By Alan Dymock
HEADING TOWARDS the first Test, the British and Irish Lions have an encouraging win against the Waratahs and a lacklustre loss against the Brumbies as inspiration for the first shot at the Wallabies.
The loss will unsettle Warren Gatland like a dodgy shrimp off the barbie, but it was a limp performance from a quickly-assembled team boasting a handful of players likely to feature in the first Test. It was an afterthought of a game with an underperforming pack, but Gatland will be thankful there were no more injuries.
Did it affect the Lions’ chances on Saturday at the Suncorp? No, even though it was another swift kick in the lower-pelt for some in the pride.
History has shown that a loss can help motivate tourists heading into a first Test. It happened in 2001 and, in fact, there are more than a few parallels to be drawn between this tour and the trip 12 years ago, before the big one in Queensland.
In 2001 the Lions had a number of injuries before the opening Test of the series, with winger Tyrone Howe, centre Scott Gibbs, hooker Gordon Bulloch and flankers Martin Corry and David Wallace all playing a part coming into the Gabba.
The team had a loss before hand, being downed 28-25 by Australia ‘A’. After that game head coach Graham Henry bemoaned the team’s clumsy shuffling at the lineouts, saying: “Our lineout was not acceptable. We lacked basic sharpnessand a lot of negatives came out of the game. We need to put some more time into our lineout work, which needs to be quality time. …Reality has really set in.”
The build-up by the Wallabies that year also had some tiny similarities with the 2013 incarnation.
Unlike today’s team, more than a few Wallaby players were allowed to play the Lions in the lead-in, but the team itself played almost no rugby with one game against the New Zealand Maori just a day after the Lions’ first game ended 41-29 in their favour. Also, while it was not until the second Test, the Wallabies also decided to hand out free gold scarves to combat the overwhelming red that hit them in the opening game. This year the Wallabies are getting their retaliation in early, handing out free gold safari hats at all three Test venues.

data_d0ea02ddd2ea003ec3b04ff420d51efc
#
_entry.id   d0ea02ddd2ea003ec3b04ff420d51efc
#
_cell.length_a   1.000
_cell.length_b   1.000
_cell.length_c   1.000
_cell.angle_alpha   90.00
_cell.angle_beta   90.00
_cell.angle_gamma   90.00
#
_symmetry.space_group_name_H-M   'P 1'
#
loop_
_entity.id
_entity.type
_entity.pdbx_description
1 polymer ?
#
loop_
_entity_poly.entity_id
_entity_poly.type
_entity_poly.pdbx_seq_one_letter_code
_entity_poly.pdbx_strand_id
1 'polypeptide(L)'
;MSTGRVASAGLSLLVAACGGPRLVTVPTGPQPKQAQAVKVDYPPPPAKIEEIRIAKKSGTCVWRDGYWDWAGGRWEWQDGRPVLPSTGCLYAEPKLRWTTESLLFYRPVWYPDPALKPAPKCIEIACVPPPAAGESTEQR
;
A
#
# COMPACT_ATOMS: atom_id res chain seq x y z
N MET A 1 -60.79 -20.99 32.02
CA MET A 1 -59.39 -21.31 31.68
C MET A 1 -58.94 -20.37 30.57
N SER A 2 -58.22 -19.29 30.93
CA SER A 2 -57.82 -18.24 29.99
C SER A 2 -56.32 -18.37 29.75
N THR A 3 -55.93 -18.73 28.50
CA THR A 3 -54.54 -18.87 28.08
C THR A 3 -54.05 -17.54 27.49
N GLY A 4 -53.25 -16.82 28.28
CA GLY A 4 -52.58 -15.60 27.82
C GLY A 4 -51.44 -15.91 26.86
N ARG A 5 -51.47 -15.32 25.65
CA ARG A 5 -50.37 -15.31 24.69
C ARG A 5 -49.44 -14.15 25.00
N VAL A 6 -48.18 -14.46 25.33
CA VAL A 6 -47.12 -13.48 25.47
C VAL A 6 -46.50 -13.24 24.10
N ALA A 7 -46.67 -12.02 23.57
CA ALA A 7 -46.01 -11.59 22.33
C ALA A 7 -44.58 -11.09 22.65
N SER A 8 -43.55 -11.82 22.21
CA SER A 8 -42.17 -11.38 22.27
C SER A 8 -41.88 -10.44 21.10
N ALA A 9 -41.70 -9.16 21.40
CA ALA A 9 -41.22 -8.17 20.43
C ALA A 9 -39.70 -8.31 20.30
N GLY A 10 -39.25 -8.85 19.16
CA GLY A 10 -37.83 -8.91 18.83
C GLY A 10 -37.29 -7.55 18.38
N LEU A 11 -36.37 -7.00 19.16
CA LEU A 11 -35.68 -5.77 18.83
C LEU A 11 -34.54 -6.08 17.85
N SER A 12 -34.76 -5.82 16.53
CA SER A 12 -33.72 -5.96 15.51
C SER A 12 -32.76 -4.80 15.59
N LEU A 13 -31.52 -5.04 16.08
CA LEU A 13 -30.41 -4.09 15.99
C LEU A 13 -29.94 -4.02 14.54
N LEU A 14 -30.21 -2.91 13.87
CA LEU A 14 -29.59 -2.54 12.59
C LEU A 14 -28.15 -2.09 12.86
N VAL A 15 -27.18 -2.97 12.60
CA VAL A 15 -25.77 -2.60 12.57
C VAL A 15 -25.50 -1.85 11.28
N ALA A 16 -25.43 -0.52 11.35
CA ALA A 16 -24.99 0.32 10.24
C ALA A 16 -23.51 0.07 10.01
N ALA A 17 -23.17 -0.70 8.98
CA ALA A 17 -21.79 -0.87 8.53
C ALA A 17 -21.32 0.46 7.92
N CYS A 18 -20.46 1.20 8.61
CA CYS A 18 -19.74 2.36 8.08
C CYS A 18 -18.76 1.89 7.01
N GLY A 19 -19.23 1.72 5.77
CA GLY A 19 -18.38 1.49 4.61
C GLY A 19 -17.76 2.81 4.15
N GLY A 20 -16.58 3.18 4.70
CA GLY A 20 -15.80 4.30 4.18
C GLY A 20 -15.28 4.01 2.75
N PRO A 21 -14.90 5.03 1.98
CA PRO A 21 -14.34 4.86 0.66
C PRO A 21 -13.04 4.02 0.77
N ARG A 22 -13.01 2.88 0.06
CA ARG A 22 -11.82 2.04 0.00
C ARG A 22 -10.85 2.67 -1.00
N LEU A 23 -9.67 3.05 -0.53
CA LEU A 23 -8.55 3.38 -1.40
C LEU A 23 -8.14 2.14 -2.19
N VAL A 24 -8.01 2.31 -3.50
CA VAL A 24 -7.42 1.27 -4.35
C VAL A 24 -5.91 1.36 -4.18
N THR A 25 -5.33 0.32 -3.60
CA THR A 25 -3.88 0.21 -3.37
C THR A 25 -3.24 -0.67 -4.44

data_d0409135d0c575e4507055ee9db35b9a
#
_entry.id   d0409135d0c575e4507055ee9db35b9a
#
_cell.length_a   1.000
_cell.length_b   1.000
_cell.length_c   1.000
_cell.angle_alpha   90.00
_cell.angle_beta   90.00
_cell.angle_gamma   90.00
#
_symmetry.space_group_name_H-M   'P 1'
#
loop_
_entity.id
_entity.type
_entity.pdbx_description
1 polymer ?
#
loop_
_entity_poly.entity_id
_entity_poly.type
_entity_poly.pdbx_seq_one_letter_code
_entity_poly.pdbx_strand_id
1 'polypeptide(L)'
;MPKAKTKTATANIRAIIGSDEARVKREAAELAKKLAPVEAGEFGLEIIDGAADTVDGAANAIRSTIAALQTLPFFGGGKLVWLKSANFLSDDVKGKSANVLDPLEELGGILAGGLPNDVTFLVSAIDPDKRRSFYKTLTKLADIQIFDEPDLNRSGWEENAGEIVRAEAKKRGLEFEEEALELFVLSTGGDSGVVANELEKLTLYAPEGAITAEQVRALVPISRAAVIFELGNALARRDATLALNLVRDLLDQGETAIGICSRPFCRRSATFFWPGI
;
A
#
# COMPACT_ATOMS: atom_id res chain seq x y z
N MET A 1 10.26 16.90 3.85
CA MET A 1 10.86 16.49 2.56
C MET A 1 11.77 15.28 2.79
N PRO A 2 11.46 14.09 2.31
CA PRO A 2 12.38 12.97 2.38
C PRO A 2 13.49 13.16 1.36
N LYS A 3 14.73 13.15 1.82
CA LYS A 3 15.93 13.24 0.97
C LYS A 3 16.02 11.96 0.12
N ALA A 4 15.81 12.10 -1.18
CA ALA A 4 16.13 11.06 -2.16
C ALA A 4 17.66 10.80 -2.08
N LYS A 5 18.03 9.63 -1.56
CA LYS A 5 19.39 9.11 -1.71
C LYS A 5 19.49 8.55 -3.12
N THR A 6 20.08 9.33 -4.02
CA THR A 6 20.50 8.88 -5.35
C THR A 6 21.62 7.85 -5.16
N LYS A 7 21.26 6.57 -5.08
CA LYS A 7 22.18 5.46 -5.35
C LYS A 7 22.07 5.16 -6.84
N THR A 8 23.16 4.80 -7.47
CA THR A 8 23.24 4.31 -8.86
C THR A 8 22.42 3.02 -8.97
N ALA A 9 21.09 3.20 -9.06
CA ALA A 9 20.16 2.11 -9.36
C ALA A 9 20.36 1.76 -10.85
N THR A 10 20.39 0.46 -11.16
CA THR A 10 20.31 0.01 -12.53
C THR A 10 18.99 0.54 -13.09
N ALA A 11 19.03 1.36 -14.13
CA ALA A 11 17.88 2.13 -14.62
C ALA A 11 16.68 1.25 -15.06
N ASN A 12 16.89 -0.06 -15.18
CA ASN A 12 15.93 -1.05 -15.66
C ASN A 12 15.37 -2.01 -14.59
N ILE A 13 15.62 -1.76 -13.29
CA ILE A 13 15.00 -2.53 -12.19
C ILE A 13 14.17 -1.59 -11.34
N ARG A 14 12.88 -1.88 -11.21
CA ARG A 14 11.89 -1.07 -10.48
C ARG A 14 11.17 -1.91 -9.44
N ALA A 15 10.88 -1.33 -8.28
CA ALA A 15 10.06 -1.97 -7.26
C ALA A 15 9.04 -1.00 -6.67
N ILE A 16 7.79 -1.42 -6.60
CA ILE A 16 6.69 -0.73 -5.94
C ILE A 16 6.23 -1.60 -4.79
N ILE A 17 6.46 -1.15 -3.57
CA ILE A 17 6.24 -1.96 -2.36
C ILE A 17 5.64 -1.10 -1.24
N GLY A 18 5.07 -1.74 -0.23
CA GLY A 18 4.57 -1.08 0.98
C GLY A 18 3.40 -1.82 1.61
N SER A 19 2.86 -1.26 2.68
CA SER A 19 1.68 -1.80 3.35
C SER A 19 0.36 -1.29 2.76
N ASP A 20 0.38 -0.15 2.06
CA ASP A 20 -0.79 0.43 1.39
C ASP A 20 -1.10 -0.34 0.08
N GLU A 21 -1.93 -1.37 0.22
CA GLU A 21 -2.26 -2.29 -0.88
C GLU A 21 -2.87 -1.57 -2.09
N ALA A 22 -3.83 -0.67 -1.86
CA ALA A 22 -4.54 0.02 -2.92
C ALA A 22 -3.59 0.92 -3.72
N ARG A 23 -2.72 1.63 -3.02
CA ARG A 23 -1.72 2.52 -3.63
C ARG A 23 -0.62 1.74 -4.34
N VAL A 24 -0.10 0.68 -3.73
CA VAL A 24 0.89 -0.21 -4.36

However, it is in personnel changes and Test selection that there could be more than a few omens before the 2013 series starts.
In 2001 an in-form centre was awarded a spot alongside Brian O’Driscoll after another player in his position limped out with injury, as Rob Henderson was assured a spot with Will Greenwood suffering a damaged ankle ligament. A full-back you could set your watch by was given a starter’s jersey, with Matt Perry the only real candidate for selection.
There was also room on the wing for a man who had benefited from a previously-impressive colleague getting hurt, with Dafydd James picking up after Dan Luger was hobbled, and a winger who was turning Wallaby pockets inside-out, as Jason Robinson broke out much like George North has and hopefully will continue to do.
On the opposite side of the ball, Australia picked a maverick full-back few had expected to see, with Chris Latham selected ahead of the ever-reliable Matt Burke. There were a few interesting swaps and a new cap in the front five, but that day there were several experienced performers and tactical choices, with Nathan Grey starting at inside centre ahead of proven helmsman Elton Flatley.
That day the Wallabies were overwhelmed.
It would perhaps be indecorous to suggest that history will repeat itself or that the knocks the Lions have experience will actually make them stronger. Gatland does not seem the type to pick teams because of omens or place his faith in signs, but he has picked in a similar vain as Graham Henry heading into that first test.